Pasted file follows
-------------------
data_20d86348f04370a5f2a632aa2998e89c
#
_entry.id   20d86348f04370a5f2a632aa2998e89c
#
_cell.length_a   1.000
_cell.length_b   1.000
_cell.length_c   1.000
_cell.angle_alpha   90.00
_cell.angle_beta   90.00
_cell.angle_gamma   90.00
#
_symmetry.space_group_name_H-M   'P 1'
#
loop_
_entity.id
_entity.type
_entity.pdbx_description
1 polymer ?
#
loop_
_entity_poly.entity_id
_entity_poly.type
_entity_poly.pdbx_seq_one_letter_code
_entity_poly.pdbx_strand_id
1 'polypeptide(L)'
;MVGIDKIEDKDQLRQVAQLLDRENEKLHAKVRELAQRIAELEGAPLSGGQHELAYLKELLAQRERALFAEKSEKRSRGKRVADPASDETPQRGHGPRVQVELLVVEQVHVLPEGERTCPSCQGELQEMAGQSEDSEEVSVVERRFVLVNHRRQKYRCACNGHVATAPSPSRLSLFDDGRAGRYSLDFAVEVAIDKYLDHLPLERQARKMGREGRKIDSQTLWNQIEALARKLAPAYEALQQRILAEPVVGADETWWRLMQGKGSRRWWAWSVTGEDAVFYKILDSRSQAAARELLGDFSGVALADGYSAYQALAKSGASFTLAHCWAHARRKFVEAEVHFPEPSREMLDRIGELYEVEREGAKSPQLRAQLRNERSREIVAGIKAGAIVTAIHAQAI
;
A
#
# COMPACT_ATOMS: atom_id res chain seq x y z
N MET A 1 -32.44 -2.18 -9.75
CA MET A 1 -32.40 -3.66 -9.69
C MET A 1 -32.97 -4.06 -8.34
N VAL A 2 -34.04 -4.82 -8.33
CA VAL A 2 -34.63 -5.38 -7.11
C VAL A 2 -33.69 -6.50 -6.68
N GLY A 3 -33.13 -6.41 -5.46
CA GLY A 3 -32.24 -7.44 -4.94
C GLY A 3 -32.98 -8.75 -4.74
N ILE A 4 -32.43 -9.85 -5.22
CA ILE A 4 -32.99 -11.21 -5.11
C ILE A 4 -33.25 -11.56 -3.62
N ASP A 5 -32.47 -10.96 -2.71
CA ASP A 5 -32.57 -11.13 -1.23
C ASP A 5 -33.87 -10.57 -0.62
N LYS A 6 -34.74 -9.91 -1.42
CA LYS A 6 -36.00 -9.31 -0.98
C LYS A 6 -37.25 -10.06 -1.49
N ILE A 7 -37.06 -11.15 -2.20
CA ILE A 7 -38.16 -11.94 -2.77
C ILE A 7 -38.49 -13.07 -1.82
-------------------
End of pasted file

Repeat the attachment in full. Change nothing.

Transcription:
data_20d86348f04370a5f2a632aa2998e89c
#
_entry.id   20d86348f04370a5f2a632aa2998e89c
#
_cell.length_a   1.000
_cell.length_b   1.000
_cell.length_c   1.000
_cell.angle_alpha   90.00
_cell.angle_beta   90.00
_cell.angle_gamma   90.00
#
_symmetry.space_group_name_H-M   'P 1'
#
loop_
_entity.id
_entity.type
_entity.pdbx_description
1 polymer ?
#
loop_
_entity_poly.entity_id
_entity_poly.type
_entity_poly.pdbx_seq_one_letter_code
_entity_poly.pdbx_strand_id
1 'polypeptide(L)'
;MVGIDKIEDKDQLRQVAQLLDRENEKLHAKVRELAQRIAELEGAPLSGGQHELAYLKELLAQRERALFAEKSEKRSRGKRVADPASDETPQRGHGPRVQVELLVVEQVHVLPEGERTCPSCQGELQEMAGQSEDSEEVSVVERRFVLVNHRRQKYRCACNGHVATAPSPSRLSLFDDGRAGRYSLDFAVEVAIDKYLDHLPLERQARKMGREGRKIDSQTLWNQIEALARKLAPAYEALQQRILAEPVVGADETWWRLMQGKGSRRWWAWSVTGEDAVFYKILDSRSQAAARELLGDFSGVALADGYSAYQALAKSGASFTLAHCWAHARRKFVEAEVHFPEPSREMLDRIGELYEVEREGAKSPQLRAQLRNERSREIVAGIKAGAIVTAIHAQAI
;
A
#
# COMPACT_ATOMS: atom_id res chain seq x y z
N MET A 1 -32.44 -2.18 -9.75
CA MET A 1 -32.40 -3.66 -9.69
C MET A 1 -32.97 -4.06 -8.34
N VAL A 2 -34.04 -4.82 -8.33
CA VAL A 2 -34.63 -5.38 -7.11
C VAL A 2 -33.69 -6.50 -6.68
N GLY A 3 -33.13 -6.41 -5.46
CA GLY A 3 -32.24 -7.44 -4.94
C GLY A 3 -32.98 -8.75 -4.74
N ILE A 4 -32.43 -9.85 -5.22
CA ILE A 4 -32.99 -11.21 -5.11
C ILE A 4 -33.25 -11.56 -3.62
N ASP A 5 -32.47 -10.96 -2.71
CA ASP A 5 -32.57 -11.13 -1.23
C ASP A 5 -33.87 -10.57 -0.62
N LYS A 6 -34.74 -9.91 -1.42
CA LYS A 6 -36.00 -9.31 -0.98
C LYS A 6 -37.25 -10.06 -1.49
N ILE A 7 -37.06 -11.15 -2.20
CA ILE A 7 -38.16 -11.94 -2.77
C ILE A 7 -38.49 -13.07 -1.82